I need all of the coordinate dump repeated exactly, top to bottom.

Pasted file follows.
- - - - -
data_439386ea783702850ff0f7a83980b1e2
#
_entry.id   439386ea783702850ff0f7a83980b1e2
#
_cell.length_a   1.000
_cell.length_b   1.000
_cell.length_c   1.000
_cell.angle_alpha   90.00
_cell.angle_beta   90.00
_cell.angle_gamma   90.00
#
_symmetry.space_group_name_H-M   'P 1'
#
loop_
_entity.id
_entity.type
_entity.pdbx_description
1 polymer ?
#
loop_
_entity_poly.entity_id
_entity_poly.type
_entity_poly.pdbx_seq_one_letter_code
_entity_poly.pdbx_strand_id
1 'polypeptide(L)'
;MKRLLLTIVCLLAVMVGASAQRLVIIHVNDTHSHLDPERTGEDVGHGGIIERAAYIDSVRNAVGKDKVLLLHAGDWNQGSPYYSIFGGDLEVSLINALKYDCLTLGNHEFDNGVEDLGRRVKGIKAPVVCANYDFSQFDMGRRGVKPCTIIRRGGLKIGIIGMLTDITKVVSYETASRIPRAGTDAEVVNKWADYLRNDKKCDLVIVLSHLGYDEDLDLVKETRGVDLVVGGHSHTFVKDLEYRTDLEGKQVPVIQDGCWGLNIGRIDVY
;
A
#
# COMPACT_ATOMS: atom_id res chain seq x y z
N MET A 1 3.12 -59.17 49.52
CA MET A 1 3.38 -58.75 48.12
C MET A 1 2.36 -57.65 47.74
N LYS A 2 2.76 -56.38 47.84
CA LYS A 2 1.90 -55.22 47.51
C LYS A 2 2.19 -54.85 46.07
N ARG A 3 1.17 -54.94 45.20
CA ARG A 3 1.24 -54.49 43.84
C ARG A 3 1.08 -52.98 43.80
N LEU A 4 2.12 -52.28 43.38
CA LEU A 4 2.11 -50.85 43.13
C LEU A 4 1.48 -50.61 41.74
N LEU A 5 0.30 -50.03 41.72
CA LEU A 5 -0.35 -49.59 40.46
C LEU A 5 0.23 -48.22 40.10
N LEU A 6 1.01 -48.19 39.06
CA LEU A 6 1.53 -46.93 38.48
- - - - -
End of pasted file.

data_439386ea783702850ff0f7a83980b1e2
#
_entry.id   439386ea783702850ff0f7a83980b1e2
#
_cell.length_a   1.000
_cell.length_b   1.000
_cell.length_c   1.000
_cell.angle_alpha   90.00
_cell.angle_beta   90.00
_cell.angle_gamma   90.00
#
_symmetry.space_group_name_H-M   'P 1'
#
loop_
_entity.id
_entity.type
_entity.pdbx_description
1 polymer ?
#
loop_
_entity_poly.entity_id
_entity_poly.type
_entity_poly.pdbx_seq_one_letter_code
_entity_poly.pdbx_strand_id
1 'polypeptide(L)'
;MKRLLLTIVCLLAVMVGASAQRLVIIHVNDTHSHLDPERTGEDVGHGGIIERAAYIDSVRNAVGKDKVLLLHAGDWNQGSPYYSIFGGDLEVSLINALKYDCLTLGNHEFDNGVEDLGRRVKGIKAPVVCANYDFSQFDMGRRGVKPCTIIRRGGLKIGIIGMLTDITKVVSYETASRIPRAGTDAEVVNKWADYLRNDKKCDLVIVLSHLGYDEDLDLVKETRGVDLVVGGHSHTFVKDLEYRTDLEGKQVPVIQDGCWGLNIGRIDVY
;
A
#
# COMPACT_ATOMS: atom_id res chain seq x y z
N MET A 1 3.12 -59.17 49.52
CA MET A 1 3.38 -58.75 48.12
C MET A 1 2.36 -57.65 47.74
N LYS A 2 2.76 -56.38 47.84
CA LYS A 2 1.90 -55.22 47.51
C LYS A 2 2.19 -54.85 46.07
N ARG A 3 1.17 -54.94 45.20
CA ARG A 3 1.24 -54.49 43.84
C ARG A 3 1.08 -52.98 43.80
N LEU A 4 2.12 -52.28 43.38
CA LEU A 4 2.11 -50.85 43.13
C LEU A 4 1.48 -50.61 41.74
N LEU A 5 0.30 -50.03 41.72
CA LEU A 5 -0.35 -49.59 40.46
C LEU A 5 0.23 -48.22 40.10
N LEU A 6 1.01 -48.19 39.06
CA LEU A 6 1.53 -46.93 38.48